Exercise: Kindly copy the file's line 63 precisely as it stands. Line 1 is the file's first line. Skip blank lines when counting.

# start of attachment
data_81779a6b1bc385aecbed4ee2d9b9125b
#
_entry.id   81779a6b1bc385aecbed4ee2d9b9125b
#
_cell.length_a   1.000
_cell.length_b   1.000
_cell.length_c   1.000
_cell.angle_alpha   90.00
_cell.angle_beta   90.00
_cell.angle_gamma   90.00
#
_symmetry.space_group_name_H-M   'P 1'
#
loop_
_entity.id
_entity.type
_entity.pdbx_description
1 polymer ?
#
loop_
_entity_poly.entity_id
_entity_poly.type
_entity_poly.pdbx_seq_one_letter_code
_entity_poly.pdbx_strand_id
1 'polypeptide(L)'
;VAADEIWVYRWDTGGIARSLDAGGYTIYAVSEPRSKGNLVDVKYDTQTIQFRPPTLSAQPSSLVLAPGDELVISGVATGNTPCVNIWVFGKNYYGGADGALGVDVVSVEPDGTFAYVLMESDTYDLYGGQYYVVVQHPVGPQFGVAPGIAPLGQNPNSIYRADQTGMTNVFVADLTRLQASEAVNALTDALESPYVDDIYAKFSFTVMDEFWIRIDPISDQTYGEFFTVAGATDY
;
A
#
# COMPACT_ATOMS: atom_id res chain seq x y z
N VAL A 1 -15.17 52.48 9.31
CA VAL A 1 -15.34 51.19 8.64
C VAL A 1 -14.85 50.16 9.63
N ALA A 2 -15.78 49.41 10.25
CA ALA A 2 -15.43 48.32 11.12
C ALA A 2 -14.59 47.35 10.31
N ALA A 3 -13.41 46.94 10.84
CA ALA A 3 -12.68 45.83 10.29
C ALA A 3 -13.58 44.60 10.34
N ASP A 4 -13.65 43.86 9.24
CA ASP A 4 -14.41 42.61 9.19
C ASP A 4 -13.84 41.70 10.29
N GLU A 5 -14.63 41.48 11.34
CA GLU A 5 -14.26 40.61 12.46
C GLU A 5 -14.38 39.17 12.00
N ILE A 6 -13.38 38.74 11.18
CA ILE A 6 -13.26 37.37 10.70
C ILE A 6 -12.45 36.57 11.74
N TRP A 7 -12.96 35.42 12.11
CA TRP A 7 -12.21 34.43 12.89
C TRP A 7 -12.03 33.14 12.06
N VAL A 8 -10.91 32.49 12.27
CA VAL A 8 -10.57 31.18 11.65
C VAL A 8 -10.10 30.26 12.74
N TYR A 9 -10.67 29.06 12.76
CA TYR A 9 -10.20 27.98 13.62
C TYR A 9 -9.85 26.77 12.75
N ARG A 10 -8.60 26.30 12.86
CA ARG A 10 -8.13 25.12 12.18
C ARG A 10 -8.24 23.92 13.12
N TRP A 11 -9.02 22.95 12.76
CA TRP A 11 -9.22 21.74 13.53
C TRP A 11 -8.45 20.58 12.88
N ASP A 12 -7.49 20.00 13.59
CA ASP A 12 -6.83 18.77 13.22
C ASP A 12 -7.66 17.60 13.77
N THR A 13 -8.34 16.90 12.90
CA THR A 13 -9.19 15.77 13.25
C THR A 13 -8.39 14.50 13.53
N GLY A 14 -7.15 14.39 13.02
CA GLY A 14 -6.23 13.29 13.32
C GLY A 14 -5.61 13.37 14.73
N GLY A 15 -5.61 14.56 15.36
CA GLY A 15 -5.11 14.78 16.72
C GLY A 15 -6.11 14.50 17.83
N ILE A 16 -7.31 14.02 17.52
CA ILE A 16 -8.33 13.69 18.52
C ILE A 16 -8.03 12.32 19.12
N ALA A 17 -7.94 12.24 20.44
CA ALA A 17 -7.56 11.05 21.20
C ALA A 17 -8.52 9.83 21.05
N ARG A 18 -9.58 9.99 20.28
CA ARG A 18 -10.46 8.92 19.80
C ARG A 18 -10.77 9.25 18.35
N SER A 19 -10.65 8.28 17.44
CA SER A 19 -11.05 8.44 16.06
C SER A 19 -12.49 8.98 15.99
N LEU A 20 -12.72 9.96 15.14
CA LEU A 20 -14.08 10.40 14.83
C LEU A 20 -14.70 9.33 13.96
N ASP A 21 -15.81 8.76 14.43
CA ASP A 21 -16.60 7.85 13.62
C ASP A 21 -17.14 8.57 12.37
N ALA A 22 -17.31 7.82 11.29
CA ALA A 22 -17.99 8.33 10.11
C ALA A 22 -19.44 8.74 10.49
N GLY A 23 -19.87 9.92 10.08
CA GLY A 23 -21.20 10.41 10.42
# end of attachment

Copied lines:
C TRP A 11 -8.45 20.58 12.88